Marlin requests military assistance ahead of Irma

POND ISLAND–Prime Minister William Marlin is taking no chances with Hurricane Irma barrelling across the Atlantic Ocean towards the Caribbean island. He requested additional assistance from the Dutch military on Friday “as a precautionary measure.”

An additional 40 Marines are expected to be deployed shortly, either from the barracks in Curaçao or Aruba by the Dutch Ministry of Defence.
This announcement followed Marlin’s first Emergency Operations Centre EOC meeting that was focused on the country’s preparations in the event Irma poses a direct threat to the country.

A second EOC meeting will be held on Sunday afternoon, following which Marlin is expected to make a statement about the storm-related preparations for Monday.
The Disaster Management Organization continues to closely monitor the progress of Irma and to make preparations in the event the system poses a direct threat. Irma does not pose a direct threat to St. Maarten at present.

However, the Ministry of Public Housing, Spatial Planning, Environment and Infrastructure VROMI has started sinking water levels of the Great Salt Pond to below sea level to increase the pond’s holding capacity and minimize flood risk in the event of heavy rainfall associated with the passing of Irma.

Government is carrying out an assessment of hurricane shelters and the landfill, as well as undertaking other preparations. The goal is for shelters to be available in every district. EOC is working to expand the number of shelters, which are only for use by residents as a last resort. Shelters will only open after a hurricane has passed, and will be open for only 48 hours.

Government urges persons who do not feel safe at home to make preparations to stay with family or friends prior to the storm.
Residents are again urged by Marlin to review hurricane emergency preparedness plans over the weekend.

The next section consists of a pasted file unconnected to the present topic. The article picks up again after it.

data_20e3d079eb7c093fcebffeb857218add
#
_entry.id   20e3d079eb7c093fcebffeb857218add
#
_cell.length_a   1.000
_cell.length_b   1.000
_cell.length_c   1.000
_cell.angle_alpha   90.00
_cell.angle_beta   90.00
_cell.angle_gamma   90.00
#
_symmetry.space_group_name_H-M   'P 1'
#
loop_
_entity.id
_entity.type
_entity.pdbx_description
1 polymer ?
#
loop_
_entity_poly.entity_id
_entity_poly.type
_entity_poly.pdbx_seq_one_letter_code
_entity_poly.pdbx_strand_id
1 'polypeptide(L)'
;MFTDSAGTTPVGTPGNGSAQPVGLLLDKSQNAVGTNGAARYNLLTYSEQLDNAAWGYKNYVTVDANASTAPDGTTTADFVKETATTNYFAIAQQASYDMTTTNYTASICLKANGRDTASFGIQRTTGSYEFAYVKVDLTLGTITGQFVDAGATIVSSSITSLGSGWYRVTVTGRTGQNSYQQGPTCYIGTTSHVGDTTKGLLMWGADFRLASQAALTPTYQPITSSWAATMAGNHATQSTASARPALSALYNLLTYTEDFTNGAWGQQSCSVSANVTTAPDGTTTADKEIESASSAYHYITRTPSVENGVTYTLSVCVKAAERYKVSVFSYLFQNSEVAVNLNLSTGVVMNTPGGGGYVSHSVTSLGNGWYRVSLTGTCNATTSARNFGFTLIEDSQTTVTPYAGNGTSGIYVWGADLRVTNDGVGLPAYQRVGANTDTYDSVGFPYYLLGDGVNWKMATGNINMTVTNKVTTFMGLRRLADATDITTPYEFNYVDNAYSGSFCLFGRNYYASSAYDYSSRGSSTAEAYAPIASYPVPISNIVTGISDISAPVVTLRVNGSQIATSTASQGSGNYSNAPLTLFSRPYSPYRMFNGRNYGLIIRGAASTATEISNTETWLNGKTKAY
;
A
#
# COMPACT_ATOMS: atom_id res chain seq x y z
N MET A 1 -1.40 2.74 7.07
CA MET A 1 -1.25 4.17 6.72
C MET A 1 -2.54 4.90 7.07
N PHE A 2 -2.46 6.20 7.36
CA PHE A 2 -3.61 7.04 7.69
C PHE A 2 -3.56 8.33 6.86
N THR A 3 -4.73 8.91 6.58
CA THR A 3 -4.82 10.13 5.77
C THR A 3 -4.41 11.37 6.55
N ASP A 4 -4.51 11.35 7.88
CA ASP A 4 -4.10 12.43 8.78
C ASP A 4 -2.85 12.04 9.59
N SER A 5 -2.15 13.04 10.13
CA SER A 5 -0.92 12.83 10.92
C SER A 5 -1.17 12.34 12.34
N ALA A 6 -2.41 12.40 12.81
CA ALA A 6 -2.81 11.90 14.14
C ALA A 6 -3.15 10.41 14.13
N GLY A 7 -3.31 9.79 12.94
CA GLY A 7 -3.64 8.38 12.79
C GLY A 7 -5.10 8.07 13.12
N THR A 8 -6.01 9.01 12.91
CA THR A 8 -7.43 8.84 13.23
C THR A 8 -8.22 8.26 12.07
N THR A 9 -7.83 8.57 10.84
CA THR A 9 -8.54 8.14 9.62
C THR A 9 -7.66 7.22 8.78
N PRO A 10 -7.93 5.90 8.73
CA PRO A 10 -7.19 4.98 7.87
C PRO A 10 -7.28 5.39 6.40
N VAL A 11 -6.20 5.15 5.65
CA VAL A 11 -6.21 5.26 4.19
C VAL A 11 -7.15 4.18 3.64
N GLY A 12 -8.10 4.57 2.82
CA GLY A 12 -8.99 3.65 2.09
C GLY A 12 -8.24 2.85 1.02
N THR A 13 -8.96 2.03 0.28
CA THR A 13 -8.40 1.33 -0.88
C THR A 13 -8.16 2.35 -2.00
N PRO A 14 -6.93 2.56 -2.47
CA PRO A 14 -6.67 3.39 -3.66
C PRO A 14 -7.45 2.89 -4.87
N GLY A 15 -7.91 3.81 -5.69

Marlin, according to an issued press statement, told meeting attendees “it was key to prepare early and not wait until the hurricane was knocking at the door to start preparations.”

In that session were representatives of the Fire Department/Office of Disaster Management, Police, Marines, Meteorological Services, Department of Communication DComm, VROMI, Ministry of Public Health, Social Development and Labour, utilities company GEBE, Director of the Governor’ Cabinet, and the Secretary-General of the Ministry of General Affairs.

As of 5:00pm Friday, Irma was about 1,495 miles (2,405 kilometres) east of the Eastern Caribbean. The hurricane’s centre was located near latitude 18.8 North, longitude 39.1 West. Irma is moving toward the west near 13 mph (20 km/h). A turn toward the west-southwest is expected today, Saturday.

Maximum sustained winds are near 120 miles per hour (195 kilometres per hour) with higher gusts.

Irma is a category 3 hurricane on the Saffir-Simpson Hurricane Wind Scale. Fluctuations in strength, up or down, are possible during the next few days, but Irma is expected to remain a powerful hurricane through the weekend.

Hurricane-force winds extend outward up to 25 miles (35 km) from the centre and tropical-storm-force winds extend outward up to 105 miles (165 km). The estimated minimum central pressure is 964 mb (28.47 inches).

Source: The Daily Herald